Racial jus­tice ad­vo­cate says to keep talk­ing about the is­sues

Au­thor, ac­tivist Iyer dis­cusses racial equal­ity at Wal­dorf West Li­brary

Maryland Independent - - Front Page - By TIF­FANY WAT­SON twat­son@somd­news.com

Kitchen ta­ble con­ver­sa­tions of late have fo­cused on racial is­sues: whose life mat­ters more, whose life is be­ing de­val­ued. Au­thor Deepa Iyer said she wants lo­cal res­i­dents to con­tinue hav­ing those tough talks about equal­ity, dis­crim­i­na­tion and racism in hopes of en­cour­ag­ing a pos­i­tive change in lo­cal com­mu­ni­ties.

On July 12, the Wal­dorf West

Li­brary hosted a dis­cus­sion for adults to share dif­fer­ent per­spec­tives about racism in the United States. Lo­cal res­i­dents gath­ered to hear guest speaker Iyer dis­cuss so­cial in­clu­sion with an em­pha­sis on how to have a di­a­logue about racial equal­ity in an in­di­vid­ual’s own com­mu­nity.

“I love speak­ing at pub­lic li­braries be­cause they are crit­i­cal spa­ces for bring­ing di­verse com­mu­ni­ties to­gether to have frank and hon­est con­ver­sa­tions,” Iyer said. “The events that have hap­pened in our na­tion this month have taught us that we need to have more con­ver­sa­tions about so­cial in­jus­tice in the United States. Talk­ing about th­ese is­sues gives me hope, and I want this to be a tool­kit or guide post for us to take ac­tion.”

“We Too Sing Amer­ica: South Asian, Arab, Mus­lim, and Sikh Im­mi­grants Shape Our Mul­tira­cial Fu­ture” by Iyer, a na­tion­ally-renowned racial jus­tice ad­vo­cate, was pub­lished in Novem­ber 2015. The book shines a light on an un­ex­plored con­se­quence of mod­ern-day ter­ror­ism and the on­go­ing, state-sanc­tioned per­se­cu­tion of Amer­i­can mi­nori­ties.

“The book fo­cuses on young peo­ple who are deal­ing with racial is­sues in their daily lives,” Iyer said. “I wrote this book to re­mind ev­ery­one that th­ese kinds of racial is­sues are hap­pen­ing time and again. It is a daily phe­nom­e­non for many of the char­ac­ters in the book.”

Iyer is orig­i­nally from In­dia and moved to Ken­tucky when she was 12. She cur­rently lives in Sil­ver Spring and is the chair­woman of the board of di­rec­tors of Race For­ward, as well as se­nior fel­low at the Cen­ter for So­cial In­clu­sion. She is also a pro­fes­sor at Univer­sity of Mary­land Col­lege Park, and an at­tor­ney who has worked on civil and im­mi­grant rights is­sues in the non­profit and gov­ern­ment sec­tors for 15 years.

Most re­cently, Iyer served as ex­ec­u­tive di­rec­tor of South Asian Amer­i­cans Lead­ing To­gether (SAALT) for a decade, and served as chair­woman of the Na­tional Coali­tion of Asian Pa­cific Amer­i­cans (NCAPA).

Iyer filled the gaps on what it means to live in a post-9/11 Amer­ica where back­lash on im­mi­gra­tion re­form and anti-black racism have ap­peared in com­mu­ni­ties and the me­dia. Af­ter pro­vid­ing anal­y­sis and com­men­tary on ways to build racial eq­uity and sol­i­dar­ity in Amer­ica, Iyer read an ex­cerpt from her book and gave the au­di­ence ex­am­ples about how to use di­a­logue, ac­tion and com­pas­sion to ad­dress the is­sues hap­pen­ing in ar­eas such as Or­lando, Min­neapo­lis, Dal­las and Bal­ti­more.

Sarah Guy, Charles County Pub­lic Li­brary pro­gram co­or­di­na­tor, and Janet Salazar, di­rec­tor of the Charles County Pub­lic Li­brary, ex­pressed ap­pre­ci­a­tion for Iyer trav­el­ing from Sil­ver Spring just to share her in­sight with Charles County res­i­dents.

“I started plan­ning a pro­gram sim­i­lar to this a year ago, dur­ing a time when we had some re­ally aw­ful events hap­pen­ing in Mary­land and across the coun­try,” Guy said. “We still have is­sues that are bring­ing more at­ten­tion to the racial di­vi­sion and big­otry within the coun­try. I felt that this was a very timely topic for us, but it’s dif­fi­cult to find some­one who is a leader and can present a topic without stir­ring up emo­tions and mak­ing peo­ple feel like they’re be­ing os­tra­cized. But Iyer has a lo­cal per­spec­tive as far as what’s hap­pen­ing in our com­mu­nity and could present a re­ally com­pe­tent well-formed ar­gu­ment about why we need di­a­logue on racial equal­ity.”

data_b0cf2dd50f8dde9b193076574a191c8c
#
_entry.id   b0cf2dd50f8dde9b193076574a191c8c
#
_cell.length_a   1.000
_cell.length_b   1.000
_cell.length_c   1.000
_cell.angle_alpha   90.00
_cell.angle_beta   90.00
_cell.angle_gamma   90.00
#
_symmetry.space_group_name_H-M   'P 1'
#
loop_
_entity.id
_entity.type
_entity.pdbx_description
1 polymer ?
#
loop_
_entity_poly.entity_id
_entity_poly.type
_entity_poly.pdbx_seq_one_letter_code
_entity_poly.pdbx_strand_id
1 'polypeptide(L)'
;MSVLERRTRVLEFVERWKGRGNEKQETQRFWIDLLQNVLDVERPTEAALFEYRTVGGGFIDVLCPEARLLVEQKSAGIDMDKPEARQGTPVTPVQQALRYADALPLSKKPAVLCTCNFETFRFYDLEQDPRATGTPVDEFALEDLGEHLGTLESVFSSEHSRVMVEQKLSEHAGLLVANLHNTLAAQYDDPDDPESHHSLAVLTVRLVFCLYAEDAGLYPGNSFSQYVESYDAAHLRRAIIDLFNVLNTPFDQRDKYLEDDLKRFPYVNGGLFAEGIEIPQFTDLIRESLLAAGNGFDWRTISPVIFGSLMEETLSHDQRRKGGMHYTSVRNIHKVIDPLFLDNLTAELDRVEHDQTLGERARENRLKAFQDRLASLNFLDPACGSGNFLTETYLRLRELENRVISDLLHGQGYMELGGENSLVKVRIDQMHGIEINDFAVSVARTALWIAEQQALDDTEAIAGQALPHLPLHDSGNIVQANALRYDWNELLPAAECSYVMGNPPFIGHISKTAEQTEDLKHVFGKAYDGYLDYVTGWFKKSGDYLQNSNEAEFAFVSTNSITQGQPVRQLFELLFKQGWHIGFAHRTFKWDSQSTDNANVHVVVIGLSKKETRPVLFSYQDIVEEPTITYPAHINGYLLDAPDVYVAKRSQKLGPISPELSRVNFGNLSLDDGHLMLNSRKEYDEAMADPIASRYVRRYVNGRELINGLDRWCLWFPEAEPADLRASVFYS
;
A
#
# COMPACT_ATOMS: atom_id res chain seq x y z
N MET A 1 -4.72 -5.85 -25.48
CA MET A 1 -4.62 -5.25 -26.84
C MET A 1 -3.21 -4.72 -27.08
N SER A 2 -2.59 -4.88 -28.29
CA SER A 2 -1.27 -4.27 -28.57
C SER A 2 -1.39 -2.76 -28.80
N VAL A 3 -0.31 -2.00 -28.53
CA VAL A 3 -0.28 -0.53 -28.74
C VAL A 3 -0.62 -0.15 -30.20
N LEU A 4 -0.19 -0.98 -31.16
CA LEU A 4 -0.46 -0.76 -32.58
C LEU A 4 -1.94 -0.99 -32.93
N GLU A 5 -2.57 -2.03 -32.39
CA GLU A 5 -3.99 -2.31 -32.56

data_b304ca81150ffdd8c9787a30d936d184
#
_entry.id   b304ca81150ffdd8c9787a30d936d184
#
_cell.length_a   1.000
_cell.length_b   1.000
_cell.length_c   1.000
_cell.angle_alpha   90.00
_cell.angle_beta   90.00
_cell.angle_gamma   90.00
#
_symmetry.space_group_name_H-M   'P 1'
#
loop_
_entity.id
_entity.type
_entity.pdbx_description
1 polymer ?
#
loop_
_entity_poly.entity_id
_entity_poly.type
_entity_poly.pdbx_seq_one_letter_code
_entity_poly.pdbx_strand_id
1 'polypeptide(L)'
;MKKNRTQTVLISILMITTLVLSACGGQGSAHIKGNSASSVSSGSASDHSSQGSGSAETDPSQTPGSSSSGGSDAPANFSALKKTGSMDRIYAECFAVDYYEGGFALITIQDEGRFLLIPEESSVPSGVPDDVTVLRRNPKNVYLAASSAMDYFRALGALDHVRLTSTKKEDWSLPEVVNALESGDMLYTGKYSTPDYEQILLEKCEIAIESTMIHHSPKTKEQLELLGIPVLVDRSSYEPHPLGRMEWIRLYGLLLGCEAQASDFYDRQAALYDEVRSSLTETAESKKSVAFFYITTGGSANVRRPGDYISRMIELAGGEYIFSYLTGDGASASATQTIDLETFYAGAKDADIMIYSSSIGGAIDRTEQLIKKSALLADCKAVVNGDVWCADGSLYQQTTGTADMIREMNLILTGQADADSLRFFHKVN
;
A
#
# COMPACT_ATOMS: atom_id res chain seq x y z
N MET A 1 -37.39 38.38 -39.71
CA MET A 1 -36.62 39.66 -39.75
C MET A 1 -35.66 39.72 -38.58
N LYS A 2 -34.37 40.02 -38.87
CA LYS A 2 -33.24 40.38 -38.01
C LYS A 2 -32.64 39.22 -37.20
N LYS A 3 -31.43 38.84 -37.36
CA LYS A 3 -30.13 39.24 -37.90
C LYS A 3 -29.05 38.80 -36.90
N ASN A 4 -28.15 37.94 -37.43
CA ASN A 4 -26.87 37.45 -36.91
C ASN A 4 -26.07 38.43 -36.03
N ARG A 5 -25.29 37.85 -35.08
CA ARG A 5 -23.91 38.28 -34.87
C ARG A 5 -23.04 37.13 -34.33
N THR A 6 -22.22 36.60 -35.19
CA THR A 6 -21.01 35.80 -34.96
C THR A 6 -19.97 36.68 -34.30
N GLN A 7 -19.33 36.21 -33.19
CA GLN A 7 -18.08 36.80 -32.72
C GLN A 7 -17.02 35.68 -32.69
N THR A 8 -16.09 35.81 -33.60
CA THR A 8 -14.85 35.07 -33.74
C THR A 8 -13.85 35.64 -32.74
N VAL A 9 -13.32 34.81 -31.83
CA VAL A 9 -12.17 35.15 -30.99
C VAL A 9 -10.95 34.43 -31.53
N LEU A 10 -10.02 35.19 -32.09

Iyer con­veyed to the au­di­ence how South Asian com­mu­ni­ties have demon­strated their sol­i­dar­ity with black com­mu­ni­ties by stand­ing with them in ad­dress­ing the anti-black racism. She said the Black Lives Mat­ter move­ment is not only fo­cused on law en­force­ment vi­o­lence but also in ar­eas across the board, such as hous­ing, ed­u­ca­tion, job ac­cess and life.

Sikh, Mus­lims, Ara­bic and South Asian im­mi­grants have sup­ported those is­sues and move­ments for the last 15 years and as the move­ment builds, it is break­ing down class and cul­tural di­vi­sion in com­mu­ni­ties ev­ery­where, Iyer said.

Charles County Board of Com­mis­sion­ers’ Pres­i­dent Peter F. Mur­phy (D) at­tended the dis­cus­sion and said he was in­spired by Iyer’s pas­sion and de­vo­tion to rais­ing aware­ness about racial equal­ity.

“I was very pleased to see a young per­son in­vested in broad­en­ing the dis­cus­sion on racial equal­ity and al­though much of her mes­sage has al­ready been out there for decades, it was re­ally re­fresh­ing to get it from her per­spec­tive,” Mur­phy said. “I think this dis­cus­sion is a nice start and as Charles County grows and the de­mo­graph­ics change and it does get more di­verse, then we need to have more of th­ese dis­cus­sions. I hope that the lo­cal res­i­dents in at­ten­dance will take this back to their in­di­vid­ual com­mu­ni­ties and at some point take this from con­ver­sa­tion to real solid ac­tion.”


Deepa Iyer, au­thor of “We Too Sing Amer­ica: South Asian, Arab, Mus­lim, and Sikh Im­mi­grants Shape Our Mul­tira­cial Fu­ture,” led a dis­cus­sion at Wal­dorf West Li­brary on Tues­day about racial equal­ity for mi­nori­ties in the United States.

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